What It’s Like Helping Strangers Through Abortions in the Maritimes

What It’s Like Helping Strangers Through Abortions in the Maritimes

As an abortion doula serving rural areas in Canada where reproductive options are limited, I know it’s not easy getting people the healthcare they need.
July 10, 2017, 7:13pm

Abortion access in the Maritimes has long been among the most restricted in Canada. Abortion services only became available on PEI in January 2017, pushing many residents to travel to New Brunswick or Nova Scotia to receive services. New Brunswick also had restrictive policies in place and only recently made it easier for people to access the health care they need. With access low, some turn to abortion doulas for help.

Before I started abortion support, I had heard about people needing abortions from Prince Edward Island and making their way to Halifax. I just didn't believe it. This can't actually be a thing, right? We have universal health care: we can't have a province that doesn't offer it. Yet it was true. Really, that's what started it.

I have been a birth doula since 2006 and I started abortion doula support in 2012. An abortion doula doesn't do anything medical, doesn't give medical advice or medical intervention. But what they do provide is emotional and physical support. That means going with you to doctor's appointments, having water available, having information or at least knowing where to get information... meeting at the park for an hour and having a chat, or just a ten minute phone call. We are often just there as somebody who is not bringing any emotional attachment to the experience. We're just there for you.

Shannon Hardy

We hear from many people: "I could never tell my family what is going on, thank you so much for being there, I just didn't want to tell anybody." This one person contacted us and said, I don't want to tell anybody. I don't want anybody to find out but I need a ride and somebody to pick me up. We got a volunteer who picked them up and drove them to the hospital. When it was time to pick them up, they had felt comfortable enough—because the volunteer had just been so lovely and understanding and didn't make them feel they were wrong for making that choice—to call their sister and telling them. Then their sister came and picked them up. It's so lovely to think all it needed was one person to give that unconditional support. Like, oh, if that person can give it to me, maybe I can trust my sister.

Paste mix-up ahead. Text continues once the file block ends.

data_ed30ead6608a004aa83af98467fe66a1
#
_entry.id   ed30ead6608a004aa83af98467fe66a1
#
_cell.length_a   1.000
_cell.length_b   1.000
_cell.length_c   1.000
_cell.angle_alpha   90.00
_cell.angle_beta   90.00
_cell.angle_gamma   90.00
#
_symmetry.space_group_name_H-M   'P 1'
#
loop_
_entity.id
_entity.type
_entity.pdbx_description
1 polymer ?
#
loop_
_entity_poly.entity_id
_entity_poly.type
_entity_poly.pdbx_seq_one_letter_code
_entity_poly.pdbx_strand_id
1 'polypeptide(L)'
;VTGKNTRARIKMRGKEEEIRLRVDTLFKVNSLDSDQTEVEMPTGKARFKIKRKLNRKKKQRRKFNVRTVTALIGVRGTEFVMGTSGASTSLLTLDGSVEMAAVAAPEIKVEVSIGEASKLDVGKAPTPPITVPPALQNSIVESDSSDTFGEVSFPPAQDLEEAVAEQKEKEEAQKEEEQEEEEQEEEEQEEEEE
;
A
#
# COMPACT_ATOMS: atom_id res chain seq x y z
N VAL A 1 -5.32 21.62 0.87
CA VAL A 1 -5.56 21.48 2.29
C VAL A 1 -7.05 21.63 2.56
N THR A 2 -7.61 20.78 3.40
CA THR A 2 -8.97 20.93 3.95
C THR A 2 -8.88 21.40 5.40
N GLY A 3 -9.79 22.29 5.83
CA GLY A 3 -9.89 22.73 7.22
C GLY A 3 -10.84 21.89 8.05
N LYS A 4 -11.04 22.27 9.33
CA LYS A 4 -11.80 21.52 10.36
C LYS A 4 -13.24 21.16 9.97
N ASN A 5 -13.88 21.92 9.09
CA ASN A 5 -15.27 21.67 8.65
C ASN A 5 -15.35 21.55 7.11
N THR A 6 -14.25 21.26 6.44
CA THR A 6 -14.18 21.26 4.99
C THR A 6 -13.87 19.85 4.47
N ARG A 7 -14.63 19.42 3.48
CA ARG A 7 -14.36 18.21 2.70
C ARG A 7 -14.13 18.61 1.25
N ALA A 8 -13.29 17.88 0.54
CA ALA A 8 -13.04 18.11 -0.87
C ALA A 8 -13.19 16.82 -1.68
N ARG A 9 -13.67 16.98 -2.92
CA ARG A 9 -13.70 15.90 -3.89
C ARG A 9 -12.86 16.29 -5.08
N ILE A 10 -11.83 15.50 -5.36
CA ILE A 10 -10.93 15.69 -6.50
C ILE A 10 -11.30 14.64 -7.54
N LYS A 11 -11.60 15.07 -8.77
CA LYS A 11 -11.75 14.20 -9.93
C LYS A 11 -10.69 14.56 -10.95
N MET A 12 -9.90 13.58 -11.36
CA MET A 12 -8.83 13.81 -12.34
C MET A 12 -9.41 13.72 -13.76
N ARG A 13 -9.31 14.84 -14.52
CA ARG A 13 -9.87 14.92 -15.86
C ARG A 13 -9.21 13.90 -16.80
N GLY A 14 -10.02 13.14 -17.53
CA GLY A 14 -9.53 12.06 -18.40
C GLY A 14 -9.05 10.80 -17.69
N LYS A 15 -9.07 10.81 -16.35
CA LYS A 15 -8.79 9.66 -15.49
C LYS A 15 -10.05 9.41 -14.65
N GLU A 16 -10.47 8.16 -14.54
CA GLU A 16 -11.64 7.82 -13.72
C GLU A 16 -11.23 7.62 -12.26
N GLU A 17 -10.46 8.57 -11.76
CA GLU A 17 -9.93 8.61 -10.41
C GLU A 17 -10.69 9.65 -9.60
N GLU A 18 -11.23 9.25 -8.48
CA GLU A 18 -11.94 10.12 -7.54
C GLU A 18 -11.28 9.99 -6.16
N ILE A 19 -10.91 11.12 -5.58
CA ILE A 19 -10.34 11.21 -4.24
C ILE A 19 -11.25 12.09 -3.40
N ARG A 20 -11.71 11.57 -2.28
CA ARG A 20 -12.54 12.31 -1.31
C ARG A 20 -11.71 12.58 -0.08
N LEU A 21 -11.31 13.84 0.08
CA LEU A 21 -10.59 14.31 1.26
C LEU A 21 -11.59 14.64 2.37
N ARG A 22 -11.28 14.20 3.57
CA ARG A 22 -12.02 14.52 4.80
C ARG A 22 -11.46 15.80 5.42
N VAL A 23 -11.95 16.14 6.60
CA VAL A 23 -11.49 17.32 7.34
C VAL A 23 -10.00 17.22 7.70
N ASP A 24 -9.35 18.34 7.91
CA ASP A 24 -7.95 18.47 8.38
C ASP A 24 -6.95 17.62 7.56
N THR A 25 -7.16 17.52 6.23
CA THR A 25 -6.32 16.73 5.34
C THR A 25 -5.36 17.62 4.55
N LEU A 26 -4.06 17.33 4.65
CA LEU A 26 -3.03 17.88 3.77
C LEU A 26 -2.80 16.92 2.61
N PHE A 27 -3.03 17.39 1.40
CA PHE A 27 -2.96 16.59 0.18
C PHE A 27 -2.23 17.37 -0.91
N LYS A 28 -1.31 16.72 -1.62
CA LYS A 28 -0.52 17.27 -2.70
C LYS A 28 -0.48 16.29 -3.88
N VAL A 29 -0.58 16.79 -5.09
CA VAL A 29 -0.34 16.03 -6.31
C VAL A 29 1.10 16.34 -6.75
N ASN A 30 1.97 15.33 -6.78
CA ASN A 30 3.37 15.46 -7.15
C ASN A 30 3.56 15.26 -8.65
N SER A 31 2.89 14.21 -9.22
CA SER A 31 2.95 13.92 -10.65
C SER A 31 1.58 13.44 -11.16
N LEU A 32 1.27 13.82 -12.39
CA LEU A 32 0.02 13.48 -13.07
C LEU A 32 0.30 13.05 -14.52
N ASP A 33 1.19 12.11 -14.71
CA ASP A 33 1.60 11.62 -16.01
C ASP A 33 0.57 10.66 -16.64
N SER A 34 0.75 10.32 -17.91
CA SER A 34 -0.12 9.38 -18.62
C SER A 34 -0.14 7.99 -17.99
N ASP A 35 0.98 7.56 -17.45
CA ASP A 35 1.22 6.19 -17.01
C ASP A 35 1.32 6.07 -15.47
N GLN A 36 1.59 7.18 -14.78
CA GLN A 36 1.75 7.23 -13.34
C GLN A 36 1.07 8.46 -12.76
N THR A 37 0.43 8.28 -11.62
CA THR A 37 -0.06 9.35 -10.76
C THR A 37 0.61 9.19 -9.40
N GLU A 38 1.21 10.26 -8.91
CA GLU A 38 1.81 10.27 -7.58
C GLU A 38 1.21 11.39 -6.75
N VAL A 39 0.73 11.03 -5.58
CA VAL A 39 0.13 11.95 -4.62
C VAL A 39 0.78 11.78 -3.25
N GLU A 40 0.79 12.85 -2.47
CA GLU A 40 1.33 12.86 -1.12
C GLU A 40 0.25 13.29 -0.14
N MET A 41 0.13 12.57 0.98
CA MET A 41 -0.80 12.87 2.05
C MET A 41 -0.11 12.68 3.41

When I first started Maritime Abortion Support Services back in 2012, we really worked closely with advocacy groups from Prince Edward Island, meeting people halfway at Confederation Bridge and driving them into Halifax. Then we would drive them back to the bridge and somebody from Prince Edward Island would come pick them up. You also can't leave the hospital after an abortion if you do not have a person to take you. They will keep you until the very end of the day.

Then it morphed into more local people using it—either they do not have support or they are new to the area. We cover baby-sitters, rides, going to doctor's appointments, and we also got money for gas because Halifax is the only major place in Nova Scotia that you can get an abortion performed. There are two of the smaller hospitals, but it is a bit of a labyrinth to get that service. Probably the furthest we've traveled is Confederation Bridge but certainly, in plain statistics, people coming on their own could be seven or eight hours away.

We talk as Canadians that we have universal health care—with air quotes around universal health care—and that's been so untrue if you're a woman or somebody with a uterus. Somehow, if you have a uterus, your medical care can be truncated in some way. Hearts are important, appendixes are important, but oh, your uterus! Not so much. We're not sure if that counts as universal. It's not even like they live somewhere rural and that's why we can't get them services.

I did have a mom who called me and she said, "I have older kids, I really don't want this. I'm in a small town in Nova Scotia, how do I do this?" So we called the largest city near her and called the women's wellness clinic in this city, and they told us—when I said I have a client who needs a termination—"we don't do that here." Click. The walk-in clinic for her blood work and ultrasound only takes 25 people so she may not even get a spot. Are you kidding me? So she's going to drive two hours to a clinic to maybe not see anybody? There was no reason to put these barriers in this woman's way. So I had to email her back and say, you can do that or you can drive into Halifax and a sexual health clinic will do your blood work and ultrasound the day before, but it does mean a stay-over in Halifax, because that was a six hour drive.